Clay Henderson Books

Forces of Nature: A History of Florida Land Conservation

Winner of the Stetson Kennedy Book Award from the Florida Historical Society "that casts light on historic Florida events in a manner that is supportive of human rights, traditional cultures, and the natural environment."


The activists and victories that made Florida a leader in land preservation.

Despite Florida’s important place at the beginning of the American conservation movement and its notable successes in the fight against environmental damage, the full story of land conservation in the state has not yet been told. In this comprehensive history, Clay Henderson celebrates the individuals and organizations who made the Sunshine State a leader in state-funded conservation and land preservation.              

Starting with early naturalists like William Bartram and John Muir who inspired the movement to create national parks and protect the country’s wilderness, Forces of Nature describes the efforts of familiar heroes like Marjory Stoneman Douglas and May Mann Jennings and introduces lesser-known champions like Frank Chapman, who helped convince Theodore Roosevelt to establish Pelican Island as the first national wildlife refuge in the United States. Henderson details how many of Florida’s activists, artists, philanthropists, and politicians have worked to designate threatened land for use as parks, preserves, and other conservation areas.

Drawing on historical sources, interviews, and his own long career in environmental law, Henderson recounts the many small victories over time that helped Florida create several units of the national park system, nearly thirty national wildlife refuges, and one of the best state park systems in the country. Forces of Nature will motivate readers to join in defending Florida’s natural wonders.


Christopher F. Meindl, University of South Florida:

“Anyone who wants to learn more about Florida’s struggle to conserve its many unique natural landscapes will want to read this book. In addition to introducing the historical cast of characters who engaged in land conservation in Florida, Henderson reviews recent land conservation history in the state and provides a treasure trove of stories about strategies, struggles, and successes.”

Will Abberger, Conservation Finance Director, Trust for Public Land:

“If you care about protecting Florida’s unique natural areas and wildlife habitat, Forces of Nature is a must-read. Henderson’s account of how Florida’s most important parks and ecosystems were preserved and the passionate individuals who made it happen will be an inspiration for those who will write the next chapters of our state’s conservation history.”

Orlando Sentinel:

“Clay Henderson [is] the undisputed expert on land conservation law in Florida:

Mark Lane, Daytona Beach News Journal:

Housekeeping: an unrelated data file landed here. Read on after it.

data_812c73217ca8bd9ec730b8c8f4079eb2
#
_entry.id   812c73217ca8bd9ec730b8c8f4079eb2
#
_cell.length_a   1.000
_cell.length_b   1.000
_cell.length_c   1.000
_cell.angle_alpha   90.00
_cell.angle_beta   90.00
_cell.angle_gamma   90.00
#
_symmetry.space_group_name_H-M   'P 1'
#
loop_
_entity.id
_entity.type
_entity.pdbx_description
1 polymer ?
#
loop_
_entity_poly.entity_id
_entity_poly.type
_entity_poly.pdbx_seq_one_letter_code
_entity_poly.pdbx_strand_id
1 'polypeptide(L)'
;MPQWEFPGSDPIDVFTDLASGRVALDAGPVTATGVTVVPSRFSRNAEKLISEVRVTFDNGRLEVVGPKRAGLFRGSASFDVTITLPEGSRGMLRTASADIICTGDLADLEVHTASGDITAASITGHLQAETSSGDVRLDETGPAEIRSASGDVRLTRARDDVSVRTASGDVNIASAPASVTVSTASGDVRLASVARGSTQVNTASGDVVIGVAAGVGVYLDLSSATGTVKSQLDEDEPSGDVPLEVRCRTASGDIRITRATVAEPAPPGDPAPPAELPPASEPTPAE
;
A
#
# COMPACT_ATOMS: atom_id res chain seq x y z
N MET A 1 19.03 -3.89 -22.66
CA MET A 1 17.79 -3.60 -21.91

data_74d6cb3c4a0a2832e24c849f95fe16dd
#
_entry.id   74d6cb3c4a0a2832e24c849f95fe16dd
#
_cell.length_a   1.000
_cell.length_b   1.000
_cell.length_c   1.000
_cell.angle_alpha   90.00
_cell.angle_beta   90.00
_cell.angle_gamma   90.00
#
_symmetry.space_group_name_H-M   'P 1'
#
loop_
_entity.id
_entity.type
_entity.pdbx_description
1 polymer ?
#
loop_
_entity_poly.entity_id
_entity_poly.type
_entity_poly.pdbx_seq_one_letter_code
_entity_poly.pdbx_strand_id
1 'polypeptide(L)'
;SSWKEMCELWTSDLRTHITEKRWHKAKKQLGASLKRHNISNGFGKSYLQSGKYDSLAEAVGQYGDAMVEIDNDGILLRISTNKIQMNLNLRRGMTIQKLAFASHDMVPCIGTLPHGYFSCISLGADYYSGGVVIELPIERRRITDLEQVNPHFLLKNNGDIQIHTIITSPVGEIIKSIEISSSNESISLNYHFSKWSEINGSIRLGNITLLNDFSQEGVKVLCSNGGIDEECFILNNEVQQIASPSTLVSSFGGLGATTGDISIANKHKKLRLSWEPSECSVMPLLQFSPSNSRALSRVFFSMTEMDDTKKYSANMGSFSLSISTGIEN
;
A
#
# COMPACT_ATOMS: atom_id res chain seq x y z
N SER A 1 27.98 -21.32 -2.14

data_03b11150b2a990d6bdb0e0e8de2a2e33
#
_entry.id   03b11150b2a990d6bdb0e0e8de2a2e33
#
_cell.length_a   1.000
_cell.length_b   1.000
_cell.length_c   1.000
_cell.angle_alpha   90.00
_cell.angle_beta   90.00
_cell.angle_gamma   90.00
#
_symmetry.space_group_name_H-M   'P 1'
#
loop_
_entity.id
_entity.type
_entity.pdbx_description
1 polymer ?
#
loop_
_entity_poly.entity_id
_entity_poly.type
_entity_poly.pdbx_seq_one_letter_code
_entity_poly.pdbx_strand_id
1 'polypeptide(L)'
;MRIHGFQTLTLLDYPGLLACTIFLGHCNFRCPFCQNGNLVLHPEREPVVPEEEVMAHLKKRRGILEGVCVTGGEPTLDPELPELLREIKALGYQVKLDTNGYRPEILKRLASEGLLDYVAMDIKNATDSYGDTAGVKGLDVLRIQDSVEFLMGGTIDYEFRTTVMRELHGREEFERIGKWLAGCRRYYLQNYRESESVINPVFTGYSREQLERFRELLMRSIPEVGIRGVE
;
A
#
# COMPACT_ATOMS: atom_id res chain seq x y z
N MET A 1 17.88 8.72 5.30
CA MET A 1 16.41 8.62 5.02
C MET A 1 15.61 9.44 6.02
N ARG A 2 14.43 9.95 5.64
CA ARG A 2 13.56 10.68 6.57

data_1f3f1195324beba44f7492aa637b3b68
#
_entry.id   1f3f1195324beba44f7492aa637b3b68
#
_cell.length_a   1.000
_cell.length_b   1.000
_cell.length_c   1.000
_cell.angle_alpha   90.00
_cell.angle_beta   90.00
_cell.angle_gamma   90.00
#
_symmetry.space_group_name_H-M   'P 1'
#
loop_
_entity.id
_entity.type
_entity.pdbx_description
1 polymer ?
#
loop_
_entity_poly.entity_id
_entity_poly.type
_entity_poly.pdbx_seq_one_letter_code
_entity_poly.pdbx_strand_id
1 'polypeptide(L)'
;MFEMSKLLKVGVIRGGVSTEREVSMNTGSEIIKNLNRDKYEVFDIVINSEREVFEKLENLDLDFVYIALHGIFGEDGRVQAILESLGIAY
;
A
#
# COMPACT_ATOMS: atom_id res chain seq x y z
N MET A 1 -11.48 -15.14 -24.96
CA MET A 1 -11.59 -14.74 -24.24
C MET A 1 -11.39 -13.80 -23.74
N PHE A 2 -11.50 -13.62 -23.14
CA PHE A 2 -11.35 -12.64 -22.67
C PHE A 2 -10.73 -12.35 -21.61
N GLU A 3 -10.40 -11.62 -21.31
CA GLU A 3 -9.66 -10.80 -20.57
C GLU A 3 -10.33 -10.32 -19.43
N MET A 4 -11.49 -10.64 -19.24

“The book tells the backstory of the Floridians who fought against overdevelopment, sprawl and exploitation of resources to save choice sections of natural Florida.”

Craig Pittman, “Welcome to Florida Podcast”:

“[The book] is a valuable resource that tells the stories about the property we managed to save.”



The Floridas 


Landscape photographer Ian Adams teams up with environmentalist Clay Henderson to explore the many Floridas that rub shoulders and bump heads inside the borders of the Sunshine State.

Two hundred and eighty color photographs, closely supported by Adams’s extended captions and Henderson’s main text, take the reader on a grand tour of Florida’s natural and cultural beauty spots: seashores, springs, forests, wetlands, prairies, gardens, groves, and man-made structures ranging from prehistoric shell mounds to the mansions and roadside attractions of the last century.

Woven into the geographic fabric of the book are Henderson’s authoritative essays on Florida’s geology, hydrology, climate, wildlife, prehistory, history, population growth, immigration patterns, cracker culture, eccentric erections, notable naturalists, and battles royal among developers and environmentalists. Adams joins to every one of his photographs a deeply researched caption calculated to illumine and expand the main text.



Audubon’s Birds of Florida


John James Audubon was an iconic artist and ornithologist. His epic masterpiece The Birds of America, is a collection of 435 prints of birds, which were “drawn from nature,” in his newly adopted country. Not just an artistic endeavor, his accompanying notes called Ornithological Biography became the most detailed study of American birds of its time. Audubon’s work became an inspiration to the modern environmental movement and his name today is synonymous with conservation.

John James Audubon’s expedition to Florida 1831-1832, was the most significant journey of the famous artist/naturalist. He drew and described thirty-nine bird species including some new to science. Over fifty entries in Ornithological Biography contain descriptions of bird species observed in Florida. His vivid life size paintings of Florida’s colorful wading birds are among his most famous and valuable to this day.

Audubon’s Birds of Florida, chronicles his Florida expedition, describing the places he visited, people he met, and birds he observed and painted. Author Clay Henderson, president emeritus of Florida Audubon Society, has followed in his footsteps and paddled in his wake to look for birds in the same places Audubon did nearly two centuries before. The book contains high resolution reprints of ninety-one Audubon prints, including each of the birds Audubon painted in Florida plus dozens more that he observed and wrote about in Florida. One fifth of The Birds of America have a Florida connection. This includes three species once common to Florida that are now extinct but live on through Audubon’s art.

Available September 1, 2024

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